Louisville pummels Colorado State, heads to Sweet 16
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LEXINGTON, Ky. -- It would have been only natural if, when Colorado State's coach and players began praising the opponent, Louisville had taken the words right out of their mouths. That didn't happen, though. It was the only time all day that Louisville didn't stop them.
"As impressive as I've ever seen," said Larry Eustachy, who has been a head coach since 1990. It is a rare day when he witnesses anything like the 82-56 thrashing at Rupp Arena Saturday that will send Louisville to the Sweet 16 of the NCAA Tournament.
Just getting the ball up the court against Louisville's pressure was an uphill struggle. Completing a pass was next to impossible. Dribbling was perilous. Colorado State kept trying to do things it knew it shouldn't -- like having 6-10 center Colton Iverson bring the ball upcourt -- because it just didn't have time or space to think.
"We just got ambushed. We were as prepared as we could be, but you can't simulate how they come at you," Eustachy said, after the University of Kentucky's home court turned into a giant, red-shirted indoor tailgate party for the host school's in-state archrival. Even in terms of noise, it was a blowout.
Greg Smith played a near flawless game for the losing side (4-for-5 from the floor, 5-for-6 from the line). And still he was mystified, holding his head in his hands. "You kind of get prepared for it, but when you see the bodies flying around, doing what they do, it's a little different," he said. "I'd just describe it as total chaos. Some of those guys are so fast. You may think you have an open lane for passing. And they just close it down so quick."
By coach Rick Pitino's count, Louisville (31-5) had 45 deflections. Many of those led to easy baskets, particularly during a telling 12-2 stretch late in the first half. Russ Smith scored 27 points and grinned a little when he was reminded that someone began a Twitter account calling the hallowed place "Russ Arena."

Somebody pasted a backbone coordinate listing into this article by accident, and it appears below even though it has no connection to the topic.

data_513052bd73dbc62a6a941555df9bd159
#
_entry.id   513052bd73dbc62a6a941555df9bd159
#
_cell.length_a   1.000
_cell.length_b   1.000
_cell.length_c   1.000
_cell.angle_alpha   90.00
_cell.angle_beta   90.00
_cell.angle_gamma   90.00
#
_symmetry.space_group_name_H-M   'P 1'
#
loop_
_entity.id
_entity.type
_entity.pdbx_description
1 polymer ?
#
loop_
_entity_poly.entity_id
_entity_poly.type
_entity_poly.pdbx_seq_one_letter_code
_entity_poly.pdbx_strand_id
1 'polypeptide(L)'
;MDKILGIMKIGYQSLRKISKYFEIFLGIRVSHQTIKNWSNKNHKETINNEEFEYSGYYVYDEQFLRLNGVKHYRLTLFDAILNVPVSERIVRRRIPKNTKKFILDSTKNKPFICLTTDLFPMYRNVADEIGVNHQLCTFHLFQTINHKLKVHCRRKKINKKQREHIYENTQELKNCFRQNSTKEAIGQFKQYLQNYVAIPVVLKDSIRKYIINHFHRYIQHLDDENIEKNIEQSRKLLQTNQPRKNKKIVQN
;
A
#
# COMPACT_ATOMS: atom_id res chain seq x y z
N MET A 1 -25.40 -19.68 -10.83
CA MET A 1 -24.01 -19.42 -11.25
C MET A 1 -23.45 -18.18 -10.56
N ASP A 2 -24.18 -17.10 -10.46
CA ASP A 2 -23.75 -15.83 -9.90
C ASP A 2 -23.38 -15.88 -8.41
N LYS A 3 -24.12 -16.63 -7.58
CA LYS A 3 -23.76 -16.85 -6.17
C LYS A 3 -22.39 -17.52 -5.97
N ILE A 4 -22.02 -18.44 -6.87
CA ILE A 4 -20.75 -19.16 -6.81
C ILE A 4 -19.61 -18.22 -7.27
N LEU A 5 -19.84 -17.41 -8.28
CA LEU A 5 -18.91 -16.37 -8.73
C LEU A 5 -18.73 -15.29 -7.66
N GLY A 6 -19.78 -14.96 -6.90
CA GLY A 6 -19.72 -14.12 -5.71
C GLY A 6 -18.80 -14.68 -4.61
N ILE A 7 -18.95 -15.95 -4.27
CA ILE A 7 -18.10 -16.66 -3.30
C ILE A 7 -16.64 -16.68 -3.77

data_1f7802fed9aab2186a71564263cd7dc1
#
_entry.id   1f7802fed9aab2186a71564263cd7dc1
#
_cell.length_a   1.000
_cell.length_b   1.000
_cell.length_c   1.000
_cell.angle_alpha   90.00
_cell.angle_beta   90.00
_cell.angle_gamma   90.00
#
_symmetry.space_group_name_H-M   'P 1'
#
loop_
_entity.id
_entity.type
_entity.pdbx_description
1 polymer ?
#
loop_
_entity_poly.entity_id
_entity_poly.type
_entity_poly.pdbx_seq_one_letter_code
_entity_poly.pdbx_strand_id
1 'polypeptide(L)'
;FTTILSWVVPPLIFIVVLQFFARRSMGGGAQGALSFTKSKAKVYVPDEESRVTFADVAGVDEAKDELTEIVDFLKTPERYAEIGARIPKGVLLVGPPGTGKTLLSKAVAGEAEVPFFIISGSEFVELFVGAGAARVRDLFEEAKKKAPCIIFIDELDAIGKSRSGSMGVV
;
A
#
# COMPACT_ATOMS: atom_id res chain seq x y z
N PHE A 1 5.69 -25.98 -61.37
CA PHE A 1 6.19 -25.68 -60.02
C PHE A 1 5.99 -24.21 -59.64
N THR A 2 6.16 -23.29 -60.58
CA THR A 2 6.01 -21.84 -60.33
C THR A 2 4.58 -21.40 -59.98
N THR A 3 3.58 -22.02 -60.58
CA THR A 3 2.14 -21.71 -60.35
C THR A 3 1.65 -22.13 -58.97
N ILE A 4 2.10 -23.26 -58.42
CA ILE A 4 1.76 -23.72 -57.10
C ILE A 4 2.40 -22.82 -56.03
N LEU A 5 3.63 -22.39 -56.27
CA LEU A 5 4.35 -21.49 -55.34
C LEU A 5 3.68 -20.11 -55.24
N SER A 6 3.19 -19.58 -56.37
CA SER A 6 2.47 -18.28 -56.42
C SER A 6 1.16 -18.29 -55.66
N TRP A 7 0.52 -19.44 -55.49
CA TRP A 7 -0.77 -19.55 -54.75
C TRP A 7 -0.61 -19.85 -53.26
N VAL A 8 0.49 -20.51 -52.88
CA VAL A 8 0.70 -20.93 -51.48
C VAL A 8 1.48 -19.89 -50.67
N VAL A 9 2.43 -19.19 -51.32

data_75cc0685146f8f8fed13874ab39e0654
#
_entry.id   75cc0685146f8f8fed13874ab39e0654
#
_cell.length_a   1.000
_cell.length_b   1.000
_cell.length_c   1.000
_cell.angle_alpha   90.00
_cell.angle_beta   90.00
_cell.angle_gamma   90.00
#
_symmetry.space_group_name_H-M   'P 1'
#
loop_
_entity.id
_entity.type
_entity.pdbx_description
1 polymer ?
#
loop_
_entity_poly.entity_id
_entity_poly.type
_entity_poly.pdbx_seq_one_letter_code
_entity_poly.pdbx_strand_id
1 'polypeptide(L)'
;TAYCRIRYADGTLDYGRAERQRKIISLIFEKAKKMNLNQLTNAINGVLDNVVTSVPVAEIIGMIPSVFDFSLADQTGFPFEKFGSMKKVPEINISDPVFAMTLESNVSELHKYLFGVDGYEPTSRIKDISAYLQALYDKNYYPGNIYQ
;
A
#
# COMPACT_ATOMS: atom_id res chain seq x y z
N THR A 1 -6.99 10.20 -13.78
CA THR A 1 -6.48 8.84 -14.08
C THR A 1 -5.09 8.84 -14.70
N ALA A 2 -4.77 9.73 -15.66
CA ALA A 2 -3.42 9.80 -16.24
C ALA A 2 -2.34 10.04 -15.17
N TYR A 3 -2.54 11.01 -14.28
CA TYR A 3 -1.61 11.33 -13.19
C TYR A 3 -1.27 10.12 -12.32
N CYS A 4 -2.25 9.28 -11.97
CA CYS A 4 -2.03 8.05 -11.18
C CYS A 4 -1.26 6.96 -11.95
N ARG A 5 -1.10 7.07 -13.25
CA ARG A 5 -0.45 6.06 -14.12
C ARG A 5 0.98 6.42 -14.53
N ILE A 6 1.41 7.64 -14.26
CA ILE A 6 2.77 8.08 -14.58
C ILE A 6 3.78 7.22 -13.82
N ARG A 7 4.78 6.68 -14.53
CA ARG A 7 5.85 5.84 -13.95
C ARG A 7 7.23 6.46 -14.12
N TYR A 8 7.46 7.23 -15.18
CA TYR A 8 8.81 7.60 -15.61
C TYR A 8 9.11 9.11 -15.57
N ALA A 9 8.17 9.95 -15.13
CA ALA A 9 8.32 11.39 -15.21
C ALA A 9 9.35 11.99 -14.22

The roars were intense when Peyton Siva (10 points, five assists) passed for alley-oop dunks, or when Gorgui Dieng (12 points) slammed the ball home off offensive rebounds.
In perhaps the greatest slap of all, the Cardinals even beat the Rams (26-9) at their own game. The latter is considered perhaps the best rebounding team in the country. But Saturday, Louisville won the rebounding contest 29-24.
Pitino called it the best game of the season for his team, which won the Big East Tournament and is the No. 1 overall seed in the NCAAs. He attributed it to the quality of the opponent. "Our respect for Colorado State is off the charts," the Louisville coach said, calling Eustachy's squad "a great team."
Saturday, Colorado State had a great big headache that came in relentless defensive waves. "I work really hard, man. For big games, I really like to prepare myself," Russ Smith said. "If coach is not tired, we can't be tired."
If Pitino tires of anything, it might be hearing other coaches predict a national title for Louisville. Colorado State's coach was the latest to do so.
"I don't want to put any pressure on Rick and his guys, but they're special," Eustachy said. "They need a little luck, like anybody does, to win it all. But that's as impressive a team as I've been against."